How to Spot a Good Book (Even When You're Not an Art Critic)

B.J. Novak may have gotten away with it in The Book With No Pictures — which is hilarious by the way  but for the most part children’s books without illustrations are... not children’s books.

If there's anything Literaseeds believes wholeheartedly about children's books, it's that good ones are worth finding:

"With time and energy in short supply, reading good books makes much more sense than slogging our way through so-so ones. Besides, we're convinced the secret no one will tell you is all about good books."

Great narratives share two simple qualities, but for adults and children alike, the art inside family favorites is as dear as the words themselves. (Or maybe even more?!)

What sets amazing illustrations apart from less dazzling ones? You don't have to know how to pronounce gouache or subscribe to ARTnews to spot greatness. It's one simple thing:

A good book has illustrations that go beyond mere background and partner with the narrative, adding details and depth without competing against the words on each page.

Lest that sound complicated, rest assured it can happen with both complex and simple artwork.

Using simple lines and a limited color palette, author-illustrator Mo Willems uses generous amounts of white space to ensure that his characters — and their facial expressions and hand gestures — take center stage.

The result is art that, even though it can be copied by a five-year-old, naturally syncs with the spare, clever narrative also characteristic of Willems.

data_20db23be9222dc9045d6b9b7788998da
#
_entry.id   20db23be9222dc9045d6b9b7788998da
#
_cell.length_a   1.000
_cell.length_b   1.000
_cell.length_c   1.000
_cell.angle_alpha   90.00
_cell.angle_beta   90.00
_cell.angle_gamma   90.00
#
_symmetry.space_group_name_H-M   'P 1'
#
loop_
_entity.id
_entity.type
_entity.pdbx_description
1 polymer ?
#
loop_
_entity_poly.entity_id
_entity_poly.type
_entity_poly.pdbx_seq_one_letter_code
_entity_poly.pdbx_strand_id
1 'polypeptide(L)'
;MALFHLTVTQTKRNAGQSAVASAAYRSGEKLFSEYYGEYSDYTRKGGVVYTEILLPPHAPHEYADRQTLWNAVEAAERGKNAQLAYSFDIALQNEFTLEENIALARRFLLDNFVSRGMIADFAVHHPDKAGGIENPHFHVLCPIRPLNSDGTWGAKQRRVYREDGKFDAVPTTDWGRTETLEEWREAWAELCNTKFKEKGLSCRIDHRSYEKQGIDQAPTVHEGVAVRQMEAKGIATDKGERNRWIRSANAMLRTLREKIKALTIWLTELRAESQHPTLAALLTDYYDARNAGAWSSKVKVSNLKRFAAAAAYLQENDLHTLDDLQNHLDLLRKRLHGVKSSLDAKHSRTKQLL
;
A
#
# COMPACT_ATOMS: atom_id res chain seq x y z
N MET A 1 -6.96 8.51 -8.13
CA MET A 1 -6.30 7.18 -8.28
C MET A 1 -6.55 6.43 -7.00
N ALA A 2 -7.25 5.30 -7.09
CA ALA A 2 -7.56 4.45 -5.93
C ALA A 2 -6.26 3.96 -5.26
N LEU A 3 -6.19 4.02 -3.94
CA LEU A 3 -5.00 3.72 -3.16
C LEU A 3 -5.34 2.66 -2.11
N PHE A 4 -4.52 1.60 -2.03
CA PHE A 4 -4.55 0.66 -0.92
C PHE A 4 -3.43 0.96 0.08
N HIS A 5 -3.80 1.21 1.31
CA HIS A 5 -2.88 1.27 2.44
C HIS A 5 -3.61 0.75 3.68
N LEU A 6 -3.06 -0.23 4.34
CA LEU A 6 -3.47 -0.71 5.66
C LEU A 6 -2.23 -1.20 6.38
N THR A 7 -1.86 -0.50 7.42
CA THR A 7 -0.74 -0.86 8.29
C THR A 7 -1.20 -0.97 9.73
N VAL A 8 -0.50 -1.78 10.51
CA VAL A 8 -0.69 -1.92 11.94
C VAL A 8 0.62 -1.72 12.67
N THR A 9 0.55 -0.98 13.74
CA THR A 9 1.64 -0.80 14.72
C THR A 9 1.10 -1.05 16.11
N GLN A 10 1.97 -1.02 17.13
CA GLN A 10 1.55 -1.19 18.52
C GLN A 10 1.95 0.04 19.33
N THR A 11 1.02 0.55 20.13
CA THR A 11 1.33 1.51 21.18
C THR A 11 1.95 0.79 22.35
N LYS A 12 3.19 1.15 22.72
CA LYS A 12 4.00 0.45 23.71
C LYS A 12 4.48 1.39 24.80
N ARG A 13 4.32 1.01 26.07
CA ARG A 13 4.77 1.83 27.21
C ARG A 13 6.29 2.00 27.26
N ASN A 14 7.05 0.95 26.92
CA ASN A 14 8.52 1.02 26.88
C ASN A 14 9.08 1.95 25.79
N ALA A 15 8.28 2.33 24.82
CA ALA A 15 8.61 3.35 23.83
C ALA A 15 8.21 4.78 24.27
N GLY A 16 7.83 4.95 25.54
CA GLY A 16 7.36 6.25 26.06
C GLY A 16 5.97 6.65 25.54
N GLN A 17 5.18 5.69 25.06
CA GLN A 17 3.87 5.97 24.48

The Seven Silly Eaters — a classic verse about a family with seven children — very fittingly moves toward the busier side spectrum. Highly-detailed illustrations bring to life the everyday events of the Peters family, giving readers a peek into another family’s laundry piles, beach toys, and dining room shenanigans.

It’s a feast for the eyes as readers young and old search each page for things they identify with. Paired with the story's bouncing rhyme, the detailed illustrations don't detract from the text but instead make it that much more fun and lively.

But don’t take our word for it! If a picture is worth a thousand words, our video about illustrations — complete with these examples and more  is worth a thousand blog posts.

And bonus: we reveal which page in The Seven Silly Eaters is sure to make our kids giggle (and probably yours, too.)

What children's books hold your favorite illustrations? Let us know in the comments.

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